Mr Schafer’s continuing campaign to drive a wedge between classic (Kanners) autism and Aspergers Syndrome continues apace. However, those of us who are afficionado’s of Mr Schafers note an increasing use of modified language coupled with more disingenuous ploys. In his latest report he says (and remember the overall goal here is discrediting the link between AS and Kanners autism):

Presently, anyone with a mental disorder can label themselves as “autistic”, presumably to avoid whatever stigma attached to their actual particular diagnosis. Who is to know otherwise who is really autistic? The differential diagnoses in these areas can be quite difficult for the experts (let alone for any amateur.)

Which is all very true but why is he saying it? I could call myself an elephant if I wish but it doesn’t make me one. The ‘who is to know who is really autistic’ line is patently a dig at the autistics who have challenged Mr Schafer but who have refused to publish their private medical diagnosis’ on the internet for his personal approval. Yes, anyone can call themselves autistic and I’ve no doubt that some who claim autism aren’t really autistic, just as some who claim some kind of expert knowledge on diagnostic criteria are also patently inexpert, but really there are bad apples everywhere in every social setting. Attempting to write off an entire section of society as part of a group of decievers is as facile as it is incorrect.

We are starting to witness ugly sociopath and sometimes violent behavior from people who claim to be “autistic”. They display behaviors that have little similarity to any disorder on the spectrum, Asperger’s or autism. The immediate source of concern from myself and other parents over the proper use of spectrum labels is our witnessingn of some of these self-diagnosed “autistics” banding together for political advocacy.

Sounds scary huh? Well, maybe it would if it was representative. First Mr Schafer rolls out his patented ‘Remote Diagnostic’ machine and decides everyone is sociopathic. He then immediately links that very emotive, intimidating and wrongly used word with a group of people who, at worst, disagree with him. I’m in no doubt that Mr Schafer has been on the recieving end of some threats and abuse by some people – some of whom may be autistic, some of whom may not – but the point is this: Mr Schafer is blatantly and quite shamefully attempting to make political gain out of this by associating this almost certainly tiny idiotic minority with the larger advocacy movement. He also interestingly makes a blanket statement regarding how ‘other parents’ are concerned. Well, I’m not. I think the autistics (and yes, Mr Schafer, they are, by every criteria you care to nuzzle at, autistic) have the spectrum labels pretty much spot on – as do every important autism researcher on the planet. The only people who don’t are the CAN/GR/MMR/Epidemic apologists who refute scientific evidence with their own increasingly irrelevant and error-strewn theories.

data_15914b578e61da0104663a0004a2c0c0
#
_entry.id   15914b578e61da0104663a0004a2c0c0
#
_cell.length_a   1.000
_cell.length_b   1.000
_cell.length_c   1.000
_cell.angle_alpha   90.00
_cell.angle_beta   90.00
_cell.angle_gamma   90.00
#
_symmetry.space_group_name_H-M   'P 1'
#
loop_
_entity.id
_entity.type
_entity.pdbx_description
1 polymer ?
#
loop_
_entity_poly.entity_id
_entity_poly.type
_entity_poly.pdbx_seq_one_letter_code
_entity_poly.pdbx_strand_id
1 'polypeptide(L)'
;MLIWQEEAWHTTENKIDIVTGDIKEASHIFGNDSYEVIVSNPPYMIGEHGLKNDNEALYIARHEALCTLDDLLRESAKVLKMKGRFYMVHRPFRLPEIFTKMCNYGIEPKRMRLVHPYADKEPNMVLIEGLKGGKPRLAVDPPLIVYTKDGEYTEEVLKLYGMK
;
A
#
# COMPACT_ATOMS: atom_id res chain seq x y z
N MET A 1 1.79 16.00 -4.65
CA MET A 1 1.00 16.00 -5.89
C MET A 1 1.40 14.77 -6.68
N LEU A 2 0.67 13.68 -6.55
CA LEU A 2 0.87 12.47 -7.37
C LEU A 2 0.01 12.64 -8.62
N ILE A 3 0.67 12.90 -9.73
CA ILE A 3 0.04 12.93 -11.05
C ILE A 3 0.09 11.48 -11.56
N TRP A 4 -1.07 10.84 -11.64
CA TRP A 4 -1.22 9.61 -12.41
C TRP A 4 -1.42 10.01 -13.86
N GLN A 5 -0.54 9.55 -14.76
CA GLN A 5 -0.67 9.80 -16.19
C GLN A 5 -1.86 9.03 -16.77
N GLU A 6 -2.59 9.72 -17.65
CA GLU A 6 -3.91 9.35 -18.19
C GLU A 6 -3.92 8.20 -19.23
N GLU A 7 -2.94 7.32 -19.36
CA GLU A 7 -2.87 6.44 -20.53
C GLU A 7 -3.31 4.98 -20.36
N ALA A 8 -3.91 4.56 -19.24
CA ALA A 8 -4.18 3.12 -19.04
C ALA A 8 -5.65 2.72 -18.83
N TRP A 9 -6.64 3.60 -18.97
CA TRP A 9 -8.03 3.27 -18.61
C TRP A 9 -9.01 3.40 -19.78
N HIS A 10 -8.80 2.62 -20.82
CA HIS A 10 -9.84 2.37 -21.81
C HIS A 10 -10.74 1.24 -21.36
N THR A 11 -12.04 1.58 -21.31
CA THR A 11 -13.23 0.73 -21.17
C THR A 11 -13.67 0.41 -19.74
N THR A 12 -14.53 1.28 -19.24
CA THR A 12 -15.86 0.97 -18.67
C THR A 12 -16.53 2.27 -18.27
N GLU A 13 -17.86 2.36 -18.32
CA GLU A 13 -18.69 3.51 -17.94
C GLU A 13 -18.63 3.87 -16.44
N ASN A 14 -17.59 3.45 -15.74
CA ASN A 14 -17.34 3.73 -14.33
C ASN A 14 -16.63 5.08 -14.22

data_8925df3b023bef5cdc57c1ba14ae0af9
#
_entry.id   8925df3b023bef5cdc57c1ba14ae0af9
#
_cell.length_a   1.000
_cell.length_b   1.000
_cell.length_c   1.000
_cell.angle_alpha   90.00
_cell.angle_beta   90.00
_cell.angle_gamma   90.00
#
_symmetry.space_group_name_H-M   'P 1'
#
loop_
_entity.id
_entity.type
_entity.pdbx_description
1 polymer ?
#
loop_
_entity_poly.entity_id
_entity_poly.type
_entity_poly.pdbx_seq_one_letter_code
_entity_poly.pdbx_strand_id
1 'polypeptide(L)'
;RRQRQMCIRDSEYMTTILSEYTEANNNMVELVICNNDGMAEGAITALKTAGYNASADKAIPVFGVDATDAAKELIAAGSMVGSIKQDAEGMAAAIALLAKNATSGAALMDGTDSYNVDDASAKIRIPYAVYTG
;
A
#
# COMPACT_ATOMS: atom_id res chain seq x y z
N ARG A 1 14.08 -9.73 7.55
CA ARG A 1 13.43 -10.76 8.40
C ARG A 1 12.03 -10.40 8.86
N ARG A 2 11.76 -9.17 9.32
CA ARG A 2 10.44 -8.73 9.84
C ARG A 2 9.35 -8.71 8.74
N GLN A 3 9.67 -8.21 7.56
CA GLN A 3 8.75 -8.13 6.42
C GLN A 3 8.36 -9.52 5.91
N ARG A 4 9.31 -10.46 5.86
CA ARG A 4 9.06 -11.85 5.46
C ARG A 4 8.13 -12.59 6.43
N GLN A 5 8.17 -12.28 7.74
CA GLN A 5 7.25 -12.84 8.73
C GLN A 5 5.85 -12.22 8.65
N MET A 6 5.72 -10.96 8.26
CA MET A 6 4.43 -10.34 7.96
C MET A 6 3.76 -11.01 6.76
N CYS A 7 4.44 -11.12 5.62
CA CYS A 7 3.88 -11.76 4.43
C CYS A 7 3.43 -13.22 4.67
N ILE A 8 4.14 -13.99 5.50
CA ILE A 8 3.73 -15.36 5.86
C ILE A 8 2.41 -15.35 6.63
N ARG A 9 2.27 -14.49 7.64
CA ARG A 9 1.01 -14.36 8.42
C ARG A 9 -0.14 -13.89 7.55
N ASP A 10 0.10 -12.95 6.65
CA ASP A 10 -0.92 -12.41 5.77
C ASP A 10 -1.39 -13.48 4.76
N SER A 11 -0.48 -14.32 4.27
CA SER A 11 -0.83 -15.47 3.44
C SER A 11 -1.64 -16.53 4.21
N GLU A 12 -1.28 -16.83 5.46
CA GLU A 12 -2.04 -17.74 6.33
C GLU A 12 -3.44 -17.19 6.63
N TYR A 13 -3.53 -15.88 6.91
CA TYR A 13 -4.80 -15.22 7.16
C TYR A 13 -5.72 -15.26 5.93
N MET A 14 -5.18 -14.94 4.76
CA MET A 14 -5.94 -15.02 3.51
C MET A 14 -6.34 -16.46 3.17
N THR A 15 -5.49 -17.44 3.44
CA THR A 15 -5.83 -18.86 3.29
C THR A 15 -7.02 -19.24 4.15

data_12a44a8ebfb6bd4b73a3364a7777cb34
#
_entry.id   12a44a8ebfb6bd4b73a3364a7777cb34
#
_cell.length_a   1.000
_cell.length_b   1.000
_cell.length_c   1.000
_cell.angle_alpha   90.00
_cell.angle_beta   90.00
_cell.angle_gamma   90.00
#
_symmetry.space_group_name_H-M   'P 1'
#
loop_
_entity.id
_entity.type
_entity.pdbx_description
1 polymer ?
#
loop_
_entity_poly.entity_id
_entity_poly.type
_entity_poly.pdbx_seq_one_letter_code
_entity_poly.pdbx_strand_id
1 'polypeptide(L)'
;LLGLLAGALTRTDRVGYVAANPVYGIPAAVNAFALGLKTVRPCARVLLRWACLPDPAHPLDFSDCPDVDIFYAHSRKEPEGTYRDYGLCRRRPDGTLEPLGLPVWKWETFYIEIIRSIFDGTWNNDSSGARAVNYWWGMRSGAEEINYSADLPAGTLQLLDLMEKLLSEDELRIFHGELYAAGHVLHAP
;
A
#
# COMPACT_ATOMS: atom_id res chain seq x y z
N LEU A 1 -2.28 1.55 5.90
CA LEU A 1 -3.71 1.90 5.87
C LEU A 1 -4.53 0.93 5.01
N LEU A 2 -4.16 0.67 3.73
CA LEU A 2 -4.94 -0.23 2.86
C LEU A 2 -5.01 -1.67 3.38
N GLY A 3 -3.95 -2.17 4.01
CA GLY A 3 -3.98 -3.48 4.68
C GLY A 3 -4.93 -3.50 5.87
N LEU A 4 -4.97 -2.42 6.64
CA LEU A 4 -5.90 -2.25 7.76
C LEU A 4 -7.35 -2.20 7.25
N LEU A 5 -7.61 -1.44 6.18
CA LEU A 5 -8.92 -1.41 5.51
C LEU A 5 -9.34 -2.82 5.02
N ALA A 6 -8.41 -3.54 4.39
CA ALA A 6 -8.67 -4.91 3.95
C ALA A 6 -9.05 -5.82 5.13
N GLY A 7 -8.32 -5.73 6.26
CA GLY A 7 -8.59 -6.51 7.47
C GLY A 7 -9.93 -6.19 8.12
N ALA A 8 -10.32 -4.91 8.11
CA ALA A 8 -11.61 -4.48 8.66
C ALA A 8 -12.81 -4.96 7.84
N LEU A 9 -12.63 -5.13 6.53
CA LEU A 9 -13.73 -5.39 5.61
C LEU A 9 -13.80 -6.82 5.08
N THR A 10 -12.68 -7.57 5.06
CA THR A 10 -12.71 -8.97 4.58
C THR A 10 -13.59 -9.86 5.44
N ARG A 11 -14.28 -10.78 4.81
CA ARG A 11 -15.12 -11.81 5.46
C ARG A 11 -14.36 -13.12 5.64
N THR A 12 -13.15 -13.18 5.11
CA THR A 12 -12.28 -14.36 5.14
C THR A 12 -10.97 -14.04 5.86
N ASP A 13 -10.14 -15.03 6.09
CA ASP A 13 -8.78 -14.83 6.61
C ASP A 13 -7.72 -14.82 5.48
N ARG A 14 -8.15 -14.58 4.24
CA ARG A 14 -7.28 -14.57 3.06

The thrust of their advocacy is to redefine autism as not being a disability, but rather a lifestyle that society should learn to accommodate and not treat or “fix”. They have already had some success at this in the media, to our horror.

A lifestyle? Deary me, Mr Schafer, if I were a lesser man I would feel myself getting quite annoyed at your patronising, wilfully ignorant stance. I’ve never spoken to any autistics either in person or online who have tried to promote their autism as a lifestyle choice. Yes, they promote acceptance – do you ever wonder why it is that you do not? Yes, they also turn away in horror at the idea of a cure. They are autistic, they are who they are and you want to find a way to stop them being who they are. I find it bewlidering that you can’t see that people would be upset by that – your attitude smacks of those who used to treat Emily Pankhursts supporters as insane and commit them.

I’m personally glad to witness the success they’ve had as it mirrors my own beliefs that society should be more tolerant and accepting of difference (the drive to eradicate what we don’t understand immediately is something I’d imagned long dead in the West’s colonial past) and I think your gross and I suspect deliberate misrepresentation of autism as a lifestyle choice and your further association of those who disagree with you as purveyors of that choice is arrogant, misrepresentative…and a little bit desperate.